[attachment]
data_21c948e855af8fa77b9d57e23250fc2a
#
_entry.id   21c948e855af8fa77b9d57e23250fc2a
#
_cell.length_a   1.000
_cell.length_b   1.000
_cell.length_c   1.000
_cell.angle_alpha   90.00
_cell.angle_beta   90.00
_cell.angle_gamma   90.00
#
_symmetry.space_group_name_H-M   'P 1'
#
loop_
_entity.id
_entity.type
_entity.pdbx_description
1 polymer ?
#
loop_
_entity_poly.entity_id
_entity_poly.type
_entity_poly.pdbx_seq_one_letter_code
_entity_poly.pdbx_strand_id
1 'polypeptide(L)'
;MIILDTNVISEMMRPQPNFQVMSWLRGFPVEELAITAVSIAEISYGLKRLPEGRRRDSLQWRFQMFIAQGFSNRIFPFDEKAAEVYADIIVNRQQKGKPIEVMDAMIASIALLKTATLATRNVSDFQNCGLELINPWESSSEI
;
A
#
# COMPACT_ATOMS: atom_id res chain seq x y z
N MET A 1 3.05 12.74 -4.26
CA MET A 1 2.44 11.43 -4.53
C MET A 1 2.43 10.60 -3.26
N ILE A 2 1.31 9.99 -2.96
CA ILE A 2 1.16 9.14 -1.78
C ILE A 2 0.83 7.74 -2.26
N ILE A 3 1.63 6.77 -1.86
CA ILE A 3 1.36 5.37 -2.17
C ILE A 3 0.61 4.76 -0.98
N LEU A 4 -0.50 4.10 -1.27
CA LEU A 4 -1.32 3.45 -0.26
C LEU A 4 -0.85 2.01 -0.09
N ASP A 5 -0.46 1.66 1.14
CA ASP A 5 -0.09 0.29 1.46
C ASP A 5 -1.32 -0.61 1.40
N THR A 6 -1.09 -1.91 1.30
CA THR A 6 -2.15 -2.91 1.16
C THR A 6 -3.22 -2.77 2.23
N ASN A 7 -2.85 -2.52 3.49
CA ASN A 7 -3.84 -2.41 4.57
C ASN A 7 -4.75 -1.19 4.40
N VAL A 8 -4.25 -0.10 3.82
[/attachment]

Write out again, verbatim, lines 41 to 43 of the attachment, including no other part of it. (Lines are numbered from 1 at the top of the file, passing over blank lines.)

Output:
CA LEU A 4 -1.32 3.45 -0.26
C LEU A 4 -0.85 2.01 -0.09
N ASP A 5 -0.46 1.66 1.14